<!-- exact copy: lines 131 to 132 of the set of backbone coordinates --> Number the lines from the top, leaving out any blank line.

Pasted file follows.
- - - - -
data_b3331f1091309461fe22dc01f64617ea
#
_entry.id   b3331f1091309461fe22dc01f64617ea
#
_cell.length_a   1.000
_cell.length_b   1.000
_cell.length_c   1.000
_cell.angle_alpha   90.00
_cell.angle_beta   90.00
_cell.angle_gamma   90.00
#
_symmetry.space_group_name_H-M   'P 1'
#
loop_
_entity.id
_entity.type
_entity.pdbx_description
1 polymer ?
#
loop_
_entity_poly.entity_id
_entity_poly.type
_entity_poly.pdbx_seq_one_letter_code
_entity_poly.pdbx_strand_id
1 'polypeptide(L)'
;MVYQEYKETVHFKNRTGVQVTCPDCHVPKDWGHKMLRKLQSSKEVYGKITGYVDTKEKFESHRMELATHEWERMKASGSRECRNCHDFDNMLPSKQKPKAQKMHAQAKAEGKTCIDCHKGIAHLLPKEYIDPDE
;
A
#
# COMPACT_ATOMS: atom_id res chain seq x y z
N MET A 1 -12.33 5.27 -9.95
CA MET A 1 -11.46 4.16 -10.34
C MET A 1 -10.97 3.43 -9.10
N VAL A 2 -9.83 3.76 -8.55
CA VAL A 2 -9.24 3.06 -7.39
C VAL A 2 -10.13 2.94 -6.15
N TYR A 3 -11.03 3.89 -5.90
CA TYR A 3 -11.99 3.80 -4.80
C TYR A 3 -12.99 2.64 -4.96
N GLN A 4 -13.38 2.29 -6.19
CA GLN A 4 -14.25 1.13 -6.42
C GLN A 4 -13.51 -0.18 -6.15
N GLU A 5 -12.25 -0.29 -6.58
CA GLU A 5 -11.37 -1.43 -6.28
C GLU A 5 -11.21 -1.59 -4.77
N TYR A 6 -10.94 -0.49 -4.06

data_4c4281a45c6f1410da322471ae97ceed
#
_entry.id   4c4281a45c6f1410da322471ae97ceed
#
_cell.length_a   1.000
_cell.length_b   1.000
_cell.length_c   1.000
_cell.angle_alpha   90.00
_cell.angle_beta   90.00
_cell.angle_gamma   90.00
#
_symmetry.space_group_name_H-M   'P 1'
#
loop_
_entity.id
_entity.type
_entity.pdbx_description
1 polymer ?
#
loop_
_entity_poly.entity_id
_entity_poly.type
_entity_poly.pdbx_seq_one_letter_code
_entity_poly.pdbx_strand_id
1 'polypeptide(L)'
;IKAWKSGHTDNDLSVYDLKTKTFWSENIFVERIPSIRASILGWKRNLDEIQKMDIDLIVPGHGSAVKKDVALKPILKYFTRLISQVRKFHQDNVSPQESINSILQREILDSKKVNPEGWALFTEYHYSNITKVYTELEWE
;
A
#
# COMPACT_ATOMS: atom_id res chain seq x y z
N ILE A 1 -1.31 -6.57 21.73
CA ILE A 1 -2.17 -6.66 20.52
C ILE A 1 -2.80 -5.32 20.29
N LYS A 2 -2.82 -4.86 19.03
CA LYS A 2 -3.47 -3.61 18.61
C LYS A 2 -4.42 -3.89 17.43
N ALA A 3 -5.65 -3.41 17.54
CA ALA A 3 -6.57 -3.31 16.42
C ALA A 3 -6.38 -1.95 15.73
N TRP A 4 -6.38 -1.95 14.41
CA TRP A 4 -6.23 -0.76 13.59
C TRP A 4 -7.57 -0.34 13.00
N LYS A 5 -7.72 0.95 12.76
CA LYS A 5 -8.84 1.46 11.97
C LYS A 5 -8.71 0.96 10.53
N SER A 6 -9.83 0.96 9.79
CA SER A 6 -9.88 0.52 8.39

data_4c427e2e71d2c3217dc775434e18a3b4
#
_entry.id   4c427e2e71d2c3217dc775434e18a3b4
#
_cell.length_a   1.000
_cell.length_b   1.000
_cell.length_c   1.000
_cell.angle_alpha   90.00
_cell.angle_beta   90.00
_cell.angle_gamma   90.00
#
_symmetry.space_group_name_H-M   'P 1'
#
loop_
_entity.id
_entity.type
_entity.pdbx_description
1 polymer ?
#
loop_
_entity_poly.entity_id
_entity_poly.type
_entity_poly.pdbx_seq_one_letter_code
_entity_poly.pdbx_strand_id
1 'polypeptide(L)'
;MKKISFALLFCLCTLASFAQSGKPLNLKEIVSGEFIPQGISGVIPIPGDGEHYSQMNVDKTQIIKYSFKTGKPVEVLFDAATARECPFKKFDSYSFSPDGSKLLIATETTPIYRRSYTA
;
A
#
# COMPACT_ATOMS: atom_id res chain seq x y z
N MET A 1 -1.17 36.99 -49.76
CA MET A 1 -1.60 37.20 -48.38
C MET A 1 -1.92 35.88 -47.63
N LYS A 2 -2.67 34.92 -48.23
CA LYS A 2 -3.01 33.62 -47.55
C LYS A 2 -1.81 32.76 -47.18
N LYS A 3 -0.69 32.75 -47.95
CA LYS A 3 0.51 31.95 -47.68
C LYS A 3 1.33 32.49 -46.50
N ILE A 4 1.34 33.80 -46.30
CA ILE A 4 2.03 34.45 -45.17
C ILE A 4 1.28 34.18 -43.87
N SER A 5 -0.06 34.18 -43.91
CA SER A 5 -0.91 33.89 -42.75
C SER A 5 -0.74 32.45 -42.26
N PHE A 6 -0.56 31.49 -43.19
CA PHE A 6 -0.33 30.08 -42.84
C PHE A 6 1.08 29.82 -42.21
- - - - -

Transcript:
CA LYS A 3 0.51 31.95 -47.68
C LYS A 3 1.33 32.49 -46.50